Execution is the process of realizing the fruits of the judgment by enforcing the decree against the unsuccessful party through any one or more of various modes of execution as prescribed by law. The successful party is called a decree holder or judgment creditor while an unsuccessful party is called a judgment debtor. A decree is executed by the court which passes it or by court which the decree is sent by former execution.
The court that passes the decree is entitled to determine any question relating to execution, discharge, satisfaction, of the decree that should arise and not by separate suit. In Kabwengure v Charles Kanjabi  HCN 89 it was held that all the questions relating execution including discharging the execution decree have to be determined by the court executing the decree and not by the separate suit.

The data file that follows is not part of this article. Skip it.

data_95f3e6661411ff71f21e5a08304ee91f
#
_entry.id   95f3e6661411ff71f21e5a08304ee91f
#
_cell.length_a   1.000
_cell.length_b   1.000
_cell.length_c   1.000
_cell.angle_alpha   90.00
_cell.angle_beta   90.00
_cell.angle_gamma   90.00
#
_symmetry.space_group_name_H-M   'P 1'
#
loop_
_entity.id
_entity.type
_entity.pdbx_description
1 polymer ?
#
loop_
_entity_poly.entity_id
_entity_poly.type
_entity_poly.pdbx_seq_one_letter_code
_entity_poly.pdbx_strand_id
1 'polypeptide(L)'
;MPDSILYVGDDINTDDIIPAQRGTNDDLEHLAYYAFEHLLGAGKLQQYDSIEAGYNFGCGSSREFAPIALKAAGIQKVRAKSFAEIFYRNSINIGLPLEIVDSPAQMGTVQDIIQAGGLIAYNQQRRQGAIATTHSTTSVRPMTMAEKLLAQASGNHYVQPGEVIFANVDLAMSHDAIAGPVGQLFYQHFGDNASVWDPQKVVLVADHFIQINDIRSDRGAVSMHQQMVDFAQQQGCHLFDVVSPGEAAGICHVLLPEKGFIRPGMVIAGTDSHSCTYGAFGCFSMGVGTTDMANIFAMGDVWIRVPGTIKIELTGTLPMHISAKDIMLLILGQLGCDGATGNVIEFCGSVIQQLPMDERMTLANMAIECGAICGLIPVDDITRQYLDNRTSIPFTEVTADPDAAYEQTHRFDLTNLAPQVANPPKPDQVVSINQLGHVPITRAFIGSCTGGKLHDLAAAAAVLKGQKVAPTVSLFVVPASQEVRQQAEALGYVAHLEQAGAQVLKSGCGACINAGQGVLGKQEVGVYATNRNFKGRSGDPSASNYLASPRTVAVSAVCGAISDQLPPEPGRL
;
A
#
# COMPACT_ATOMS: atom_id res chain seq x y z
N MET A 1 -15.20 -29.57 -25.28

In Ombeva vs. Kimani , CCS No 1033 of 1976 it was held that execution cannot issue against a non-party to the suit where Kimani, an assistant, was served and compelled to pay.
The decree must be executed within 12 years of its date. There are exceptions where that time can be extended, if the judgment creditor has been persuaded by fraud or by force. A decree is can be transferred or assigned. The transferee holds the decree subject to equities which the judgment debtor may have enforced against the original decree holder. A judgment debtor does not cease to be liable on a decree merely by death; a decree remains enforceable to its full extent against the deceased’s legal representative, executor or administrator of the estate or against the intermediater.
This is captured in order 13 rule 83 where if the court justifies that the resistance or obstruction was occasioned without any just cause by the judgment-debtor, or by some other person at his instigation, it shall direct that the applicant be put into possession of the property, and, where the applicant is still resisted or obstructed in obtaining possession,